Effects of (+)-octanoylcarnitine in intact myocardium
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Fatty acid metabolites (long-chain esters of CoA and carnitine) which collect in ischemic myocardium can form amphiphiles capable of disrupting subcellular performance. It is important to document the role of these amphiphiles in intact tissue. D-Octanoylcarnitine was chosen because of its previously described effects on inhibiting palmitoylcarnitine transferasc (PCT-II) inin vitro andin vivo liver preparations. This inhibition will shift tissue levels of CoA and carnitine intermediates and thus alter amphiphile levels. The compound's actions in cardiac muscle are unknown.
Dose response curves were developed in intact hearts to test the influence of D-octanoylcarnitine at pharmacological concentrations. Measurements were obtained in working, extracorporeally perfused, swine hearts. Drug was administered either systemically (IV) or via dircct intracoronary (IC) infusions into the left anterior descending coronary circulation. Excess fatty acids were provided to ensure adequate fatty acid substrate for oxidation. Coronary flow was controlled at aerobic levels. Systemic administration of D-octanoylcarnitine (0.8–6.8 mM) resulted in transient peripheral hypotension which caused correlative decreascs in14CO2 production from labeled palmitate. Infusion of D-octanoylcarnitine (0.5–3.9 mM) IC did not cause appreciable hypotension and was not associated with suppression of fatty acid oxidation. No build-up of carnitine esters was noted in treated hearts but acyl CoA levels were reduced (p<-0.002). This latter finding was modestly related to increasing dose schedule of the compound in the IC group. The lack of suppression in fatty acid oxidation argues against significant inhibition of PCT II and lessens the attractiveness of using D-octanoylcarnitine in intact myocardium to selectively bloock fatty acid utilization at this locus.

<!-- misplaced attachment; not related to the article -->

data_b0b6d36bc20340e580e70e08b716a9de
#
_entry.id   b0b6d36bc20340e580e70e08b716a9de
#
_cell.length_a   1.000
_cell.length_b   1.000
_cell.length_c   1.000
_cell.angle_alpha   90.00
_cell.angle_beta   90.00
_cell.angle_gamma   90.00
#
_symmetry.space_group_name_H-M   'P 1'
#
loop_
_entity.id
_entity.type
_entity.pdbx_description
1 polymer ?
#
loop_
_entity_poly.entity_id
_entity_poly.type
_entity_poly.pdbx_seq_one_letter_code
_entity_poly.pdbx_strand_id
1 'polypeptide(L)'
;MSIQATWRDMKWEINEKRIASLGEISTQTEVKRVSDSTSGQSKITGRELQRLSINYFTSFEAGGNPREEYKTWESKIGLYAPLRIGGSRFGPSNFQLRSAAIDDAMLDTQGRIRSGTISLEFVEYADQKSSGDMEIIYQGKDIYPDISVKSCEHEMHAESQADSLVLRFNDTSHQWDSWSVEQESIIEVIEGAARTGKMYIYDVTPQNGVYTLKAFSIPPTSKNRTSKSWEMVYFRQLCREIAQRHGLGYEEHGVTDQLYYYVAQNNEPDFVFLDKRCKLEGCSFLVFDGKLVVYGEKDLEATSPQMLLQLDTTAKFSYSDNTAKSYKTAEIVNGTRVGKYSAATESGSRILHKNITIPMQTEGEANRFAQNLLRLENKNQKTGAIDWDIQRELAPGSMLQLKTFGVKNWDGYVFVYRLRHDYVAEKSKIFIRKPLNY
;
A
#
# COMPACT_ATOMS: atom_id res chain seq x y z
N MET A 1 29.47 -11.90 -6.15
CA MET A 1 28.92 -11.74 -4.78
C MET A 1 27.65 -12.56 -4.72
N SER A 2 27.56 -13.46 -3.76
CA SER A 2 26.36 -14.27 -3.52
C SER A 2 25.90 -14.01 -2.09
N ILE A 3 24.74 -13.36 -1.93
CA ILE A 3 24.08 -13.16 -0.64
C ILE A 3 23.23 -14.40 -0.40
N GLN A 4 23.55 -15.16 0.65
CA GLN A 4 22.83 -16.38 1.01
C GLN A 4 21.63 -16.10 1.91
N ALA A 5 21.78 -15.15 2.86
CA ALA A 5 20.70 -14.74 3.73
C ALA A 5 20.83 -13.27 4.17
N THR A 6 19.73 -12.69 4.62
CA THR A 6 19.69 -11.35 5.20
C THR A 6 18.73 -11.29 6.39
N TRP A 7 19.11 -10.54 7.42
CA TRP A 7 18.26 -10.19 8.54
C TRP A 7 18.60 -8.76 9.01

Key wordsmyocardial metabolism fatty acid oxidation fatty acid blockers long-chain acyl esters
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